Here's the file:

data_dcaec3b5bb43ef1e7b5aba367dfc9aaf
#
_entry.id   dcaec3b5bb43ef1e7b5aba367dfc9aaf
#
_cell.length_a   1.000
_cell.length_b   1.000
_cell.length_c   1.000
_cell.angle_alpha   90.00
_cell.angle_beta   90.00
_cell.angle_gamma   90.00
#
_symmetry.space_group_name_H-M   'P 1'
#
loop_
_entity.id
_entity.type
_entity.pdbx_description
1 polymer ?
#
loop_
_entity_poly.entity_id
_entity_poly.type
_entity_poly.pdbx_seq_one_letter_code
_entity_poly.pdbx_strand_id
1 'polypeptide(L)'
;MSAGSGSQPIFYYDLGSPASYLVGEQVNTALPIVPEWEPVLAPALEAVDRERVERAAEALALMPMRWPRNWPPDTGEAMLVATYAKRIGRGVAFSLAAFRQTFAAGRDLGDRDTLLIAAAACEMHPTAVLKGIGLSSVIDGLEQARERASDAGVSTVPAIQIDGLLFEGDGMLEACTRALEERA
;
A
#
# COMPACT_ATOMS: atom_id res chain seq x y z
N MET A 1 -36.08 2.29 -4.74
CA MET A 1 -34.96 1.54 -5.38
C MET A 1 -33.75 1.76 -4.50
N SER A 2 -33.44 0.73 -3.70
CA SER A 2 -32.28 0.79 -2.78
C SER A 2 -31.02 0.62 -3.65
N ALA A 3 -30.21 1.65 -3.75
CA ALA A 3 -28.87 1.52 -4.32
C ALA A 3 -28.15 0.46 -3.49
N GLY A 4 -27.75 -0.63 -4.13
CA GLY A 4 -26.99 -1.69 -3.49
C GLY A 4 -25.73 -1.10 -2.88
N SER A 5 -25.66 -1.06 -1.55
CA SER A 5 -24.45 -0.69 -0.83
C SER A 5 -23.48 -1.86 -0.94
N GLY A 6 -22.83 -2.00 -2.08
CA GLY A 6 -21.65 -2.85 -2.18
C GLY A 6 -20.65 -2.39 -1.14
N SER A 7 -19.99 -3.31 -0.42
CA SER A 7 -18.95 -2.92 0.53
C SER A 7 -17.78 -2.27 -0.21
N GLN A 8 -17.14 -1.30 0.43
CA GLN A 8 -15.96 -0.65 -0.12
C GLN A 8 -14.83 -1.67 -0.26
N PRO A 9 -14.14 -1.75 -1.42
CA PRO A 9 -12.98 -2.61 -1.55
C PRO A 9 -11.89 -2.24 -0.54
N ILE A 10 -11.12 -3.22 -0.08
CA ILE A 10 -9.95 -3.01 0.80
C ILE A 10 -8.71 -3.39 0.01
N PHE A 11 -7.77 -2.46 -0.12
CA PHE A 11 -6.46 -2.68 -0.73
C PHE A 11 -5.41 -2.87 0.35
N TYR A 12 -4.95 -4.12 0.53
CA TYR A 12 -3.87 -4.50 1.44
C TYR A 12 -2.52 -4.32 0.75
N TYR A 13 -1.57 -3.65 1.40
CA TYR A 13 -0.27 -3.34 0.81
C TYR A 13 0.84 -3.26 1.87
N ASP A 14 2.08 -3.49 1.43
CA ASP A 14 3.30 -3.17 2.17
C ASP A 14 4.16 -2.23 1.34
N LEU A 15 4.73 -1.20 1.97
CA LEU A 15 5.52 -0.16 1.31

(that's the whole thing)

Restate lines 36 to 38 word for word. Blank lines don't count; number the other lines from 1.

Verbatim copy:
C SER A 2 -31.02 0.62 -3.65
N ALA A 3 -30.21 1.65 -3.75
CA ALA A 3 -28.87 1.52 -4.32